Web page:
He traveled the world for business and for pleasure; that much is known about Paul N. Whelan, the Novi man the Russian government alleges was spying in Moscow when it arrested him Friday.
The Russian Federal Security Service, known as the FSB, said Whelan, 48, was detained "while on a spy mission" and notified the State Department on Monday that it was holding him. He is being held in the Lefortovo Detention Facility in Moscow.
The FSB offered no other details. If he's convicted of espionage, Whelan could face up to 20 years in prison.
So how does an ex-Marine, who is allegedly visiting Russia to help a friend, get picked up as a spy? It's a case that has birthed countless theories and speculation not only about Paul Whelan, but also about America's complex relationship with Russia.
Government response to Whelan's case has been less-than-swift, and measured.
U.S. Ambassador to Russia Jon Huntsman Jr., the former governor of Utah, visited Whelan on Wednesday at the Russian prison. He expressed support for Whelan and offered the help of the U.S. Embassy, a State Department spokesperson said.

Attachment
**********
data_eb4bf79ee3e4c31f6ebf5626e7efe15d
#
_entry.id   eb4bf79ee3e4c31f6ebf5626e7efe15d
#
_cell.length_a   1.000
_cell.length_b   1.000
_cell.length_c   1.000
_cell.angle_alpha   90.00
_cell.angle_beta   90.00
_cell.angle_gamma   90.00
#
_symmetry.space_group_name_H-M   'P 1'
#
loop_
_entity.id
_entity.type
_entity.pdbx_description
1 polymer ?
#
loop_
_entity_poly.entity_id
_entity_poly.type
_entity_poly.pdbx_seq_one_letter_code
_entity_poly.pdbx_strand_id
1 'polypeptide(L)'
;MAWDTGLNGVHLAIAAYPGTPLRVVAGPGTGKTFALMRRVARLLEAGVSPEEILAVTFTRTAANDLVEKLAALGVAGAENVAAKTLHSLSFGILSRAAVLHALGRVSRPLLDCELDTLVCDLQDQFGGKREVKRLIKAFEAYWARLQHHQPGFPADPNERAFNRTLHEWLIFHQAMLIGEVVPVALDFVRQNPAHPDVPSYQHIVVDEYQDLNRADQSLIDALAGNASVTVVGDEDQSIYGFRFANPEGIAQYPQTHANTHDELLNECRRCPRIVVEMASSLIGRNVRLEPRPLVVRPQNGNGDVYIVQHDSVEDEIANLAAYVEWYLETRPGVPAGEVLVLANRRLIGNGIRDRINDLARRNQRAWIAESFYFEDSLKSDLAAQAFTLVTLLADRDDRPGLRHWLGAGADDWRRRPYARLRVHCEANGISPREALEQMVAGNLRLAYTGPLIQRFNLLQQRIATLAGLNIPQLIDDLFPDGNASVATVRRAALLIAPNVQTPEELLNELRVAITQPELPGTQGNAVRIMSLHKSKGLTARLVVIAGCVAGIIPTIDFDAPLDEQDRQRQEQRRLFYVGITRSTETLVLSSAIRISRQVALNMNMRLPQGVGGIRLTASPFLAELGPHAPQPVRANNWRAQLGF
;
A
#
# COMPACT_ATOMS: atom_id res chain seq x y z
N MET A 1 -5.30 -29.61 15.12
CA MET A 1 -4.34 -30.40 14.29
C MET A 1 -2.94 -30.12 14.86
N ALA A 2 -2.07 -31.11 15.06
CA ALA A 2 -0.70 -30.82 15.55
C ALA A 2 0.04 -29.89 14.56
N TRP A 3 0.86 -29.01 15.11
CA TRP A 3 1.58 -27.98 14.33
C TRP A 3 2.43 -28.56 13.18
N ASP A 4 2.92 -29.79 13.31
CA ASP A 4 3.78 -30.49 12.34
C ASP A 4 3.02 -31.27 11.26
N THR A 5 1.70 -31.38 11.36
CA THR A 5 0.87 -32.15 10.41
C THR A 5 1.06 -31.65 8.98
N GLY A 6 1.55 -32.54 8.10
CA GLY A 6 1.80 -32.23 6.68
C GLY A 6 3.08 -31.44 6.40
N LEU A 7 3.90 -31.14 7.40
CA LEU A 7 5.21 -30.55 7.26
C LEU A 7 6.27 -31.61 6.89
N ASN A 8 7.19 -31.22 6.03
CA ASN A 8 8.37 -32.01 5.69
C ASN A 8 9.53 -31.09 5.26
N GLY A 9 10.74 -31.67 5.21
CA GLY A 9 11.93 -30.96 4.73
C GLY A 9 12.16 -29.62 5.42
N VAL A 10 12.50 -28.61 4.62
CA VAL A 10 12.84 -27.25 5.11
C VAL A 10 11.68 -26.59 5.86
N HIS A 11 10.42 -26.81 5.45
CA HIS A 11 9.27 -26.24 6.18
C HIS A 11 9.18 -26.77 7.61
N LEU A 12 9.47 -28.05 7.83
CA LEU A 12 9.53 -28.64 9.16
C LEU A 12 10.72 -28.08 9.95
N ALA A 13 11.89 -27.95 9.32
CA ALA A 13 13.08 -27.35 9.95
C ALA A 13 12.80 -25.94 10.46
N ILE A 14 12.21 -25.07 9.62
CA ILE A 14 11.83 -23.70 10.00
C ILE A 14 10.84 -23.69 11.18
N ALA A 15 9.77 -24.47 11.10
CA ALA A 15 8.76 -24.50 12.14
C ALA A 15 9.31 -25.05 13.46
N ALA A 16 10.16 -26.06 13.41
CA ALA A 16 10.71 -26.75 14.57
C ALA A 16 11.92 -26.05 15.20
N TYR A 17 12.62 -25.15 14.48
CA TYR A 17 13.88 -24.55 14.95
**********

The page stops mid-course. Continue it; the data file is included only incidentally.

U.S. Secretary of State Mike Pompeo said Wednesday that "if the detention is not appropriate, we will demand his immediate return."
Wrong place, wrong time?
Whelan's travels brought him to Russia multiple times, said his brother, David Whelan, explaining that Paul Whelan is an ex-Marine who previously worked in global security for Troy-based Kelly Services and now works for BorgWarner, an Auburn Hills-based auto supplier.
His brother said he'd traveled to Russia on Dec. 22 to help a friend from the Marines who was getting married in Moscow. The friend had asked Whelan to help his American family and friends get around in Russia.
"The friend asked if Paul could come and help because his family was going to Russia and hadn’t had a lot of experience there," David Whelan told the Free Press. "Paul was there to help people tour the buildings and get around what can be a difficult country to navigate."
Paul Whelan had planned to help the wedding party in Moscow through Tuesday Jan. 1. He was then scheduled to travel to St. Petersburg before returning home to Michigan on Jan. 6.
But he disappeared on Dec. 28. His family said they didn't know what happened to him until Monday, when news reports trickled out saying he'd been arrested for espionage.
Whelan never married and never had children, his brother said, but was very close to his parents, Rosemary and Edward Whelan.